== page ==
Jonathan Phang describes himself as a “bon viveur”, which is convenient, since this relieves others of the difficult task of attributing to him some specific professional capacity. “I am involved only with things I love and believe me, I feel very fortunate, but at the same time I have often paid the price for my choices”. And the sudden change of course in his professional career was certainly impressive. For almost 30 years Phang had worked in the fashion industry as an agent for some of the world’s top models, including Naomi Campbell and Jerry Hall. He was also a host on Britain’s Next Top Model. However, he had come to Greece in his capacity as chef, to attend the World Travel Awards Europe Gala Ceremony 2014, which was organised with great success at the Divani Apollon Palace & Thalasso in Kavouri.
Author of the bestselling cookbook Pepperpot Club: A Celebration of Caribbean Cuisine, he now travels the world on Jonathan Phang’s Gourmet Trains, as host of the TV show that airs in England, for now leaving behind the “gazelle-like” models and fashion shows. In the cities where he stops off, Phang cooks and searches for little known street food with gourmet flair while exploring what’s new on the food scene.
At noon on 1 August, in the Divani Apollon restaurant “Mythos of the Sea”, Phang donned his chef’s apron and summoned up his good humour in preparation for the culinary “battle” with the restaurant’s Greek chef – a happening on the eve of the Travel Awards ceremony – with two classic Greek specialities: stuffed vegetables and the ever popular cheese pie.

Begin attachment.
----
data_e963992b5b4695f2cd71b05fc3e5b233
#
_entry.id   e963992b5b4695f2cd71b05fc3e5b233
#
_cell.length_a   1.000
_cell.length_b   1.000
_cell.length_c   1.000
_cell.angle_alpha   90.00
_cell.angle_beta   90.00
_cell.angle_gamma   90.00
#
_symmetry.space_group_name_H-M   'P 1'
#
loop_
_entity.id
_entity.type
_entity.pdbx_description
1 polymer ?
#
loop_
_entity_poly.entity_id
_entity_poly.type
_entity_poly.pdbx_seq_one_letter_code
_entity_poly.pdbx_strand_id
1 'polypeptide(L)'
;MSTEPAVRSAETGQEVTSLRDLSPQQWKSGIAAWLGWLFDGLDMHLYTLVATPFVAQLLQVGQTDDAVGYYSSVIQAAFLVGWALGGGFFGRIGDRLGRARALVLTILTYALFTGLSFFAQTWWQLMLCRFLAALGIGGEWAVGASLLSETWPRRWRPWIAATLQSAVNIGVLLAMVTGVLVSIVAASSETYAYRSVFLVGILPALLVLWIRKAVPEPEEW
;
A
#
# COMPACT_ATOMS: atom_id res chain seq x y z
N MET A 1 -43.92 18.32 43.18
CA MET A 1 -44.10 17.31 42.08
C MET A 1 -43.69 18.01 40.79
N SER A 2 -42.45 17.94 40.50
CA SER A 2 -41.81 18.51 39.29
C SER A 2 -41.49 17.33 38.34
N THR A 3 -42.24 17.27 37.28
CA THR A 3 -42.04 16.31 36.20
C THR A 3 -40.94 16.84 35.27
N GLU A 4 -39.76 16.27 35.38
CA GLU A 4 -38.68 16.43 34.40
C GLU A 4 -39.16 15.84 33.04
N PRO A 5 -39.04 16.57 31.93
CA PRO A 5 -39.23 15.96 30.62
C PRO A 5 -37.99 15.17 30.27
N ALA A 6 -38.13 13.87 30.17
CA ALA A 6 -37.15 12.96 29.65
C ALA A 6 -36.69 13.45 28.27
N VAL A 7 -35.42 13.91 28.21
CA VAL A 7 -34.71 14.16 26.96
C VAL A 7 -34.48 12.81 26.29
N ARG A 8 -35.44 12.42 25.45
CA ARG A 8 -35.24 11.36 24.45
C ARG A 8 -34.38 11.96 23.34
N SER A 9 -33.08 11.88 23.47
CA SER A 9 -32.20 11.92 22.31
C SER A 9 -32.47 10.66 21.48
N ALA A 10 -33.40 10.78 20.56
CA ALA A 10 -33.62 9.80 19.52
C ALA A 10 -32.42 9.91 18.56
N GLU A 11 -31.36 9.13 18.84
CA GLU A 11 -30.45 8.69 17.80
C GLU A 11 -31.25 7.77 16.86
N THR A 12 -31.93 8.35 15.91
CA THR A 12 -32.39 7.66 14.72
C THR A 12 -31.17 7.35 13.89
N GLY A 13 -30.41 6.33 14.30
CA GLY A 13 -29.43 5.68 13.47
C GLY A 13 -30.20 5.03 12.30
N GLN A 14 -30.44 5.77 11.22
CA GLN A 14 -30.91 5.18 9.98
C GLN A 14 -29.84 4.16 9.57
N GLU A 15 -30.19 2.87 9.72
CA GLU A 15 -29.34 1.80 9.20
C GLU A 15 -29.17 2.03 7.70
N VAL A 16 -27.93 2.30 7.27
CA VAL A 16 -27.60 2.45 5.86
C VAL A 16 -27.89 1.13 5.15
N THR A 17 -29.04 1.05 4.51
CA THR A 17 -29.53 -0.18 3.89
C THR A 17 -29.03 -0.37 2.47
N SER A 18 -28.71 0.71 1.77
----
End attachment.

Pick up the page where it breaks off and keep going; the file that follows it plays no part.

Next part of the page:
- Are you happy with the result?
- I think I did very well with the stuffed vegetables. And they were voted the best. It’s the first time I have prepared this recipe and I’m quite satisfied. Well done Jonathan! [laughing]. But I don’t think anyone actually expected me to win the cheese pie contest. To be honest though, if I had not used so much oil, I think the result would have been much closer. Anyway, my colleague was outstanding and very cooperative. You threw me in at the deep end, but I survived.
- Who inspired you to get involved with cooking?
- Well, it wasn’t one of the famous, Michelin-starred chefs. I admire some of them, but they could never have inspired me. I would never create a dish in the same way as a top chef. I like watching them present a dish; I like trying it; but it doesn’t excite me. The answer to your question is very simple: my mother. I was the youngest member of the family and when I was a kid I would hang around in the kitchen. With mouth wide open, I used to watch my mother cooking. And it was these memories that impelled me to write my book. Images ingrained in my mind from a very early age. All those years I was working in fashion, the cooking bug was biting away at me. So, I took the next step, which I had been preparing without knowing it since I was a boy. When this love matured inside me, it itself showed me the way.
- It may be a cliché, but I would like you to tell me a dish and a restaurant you regard as unforgettable.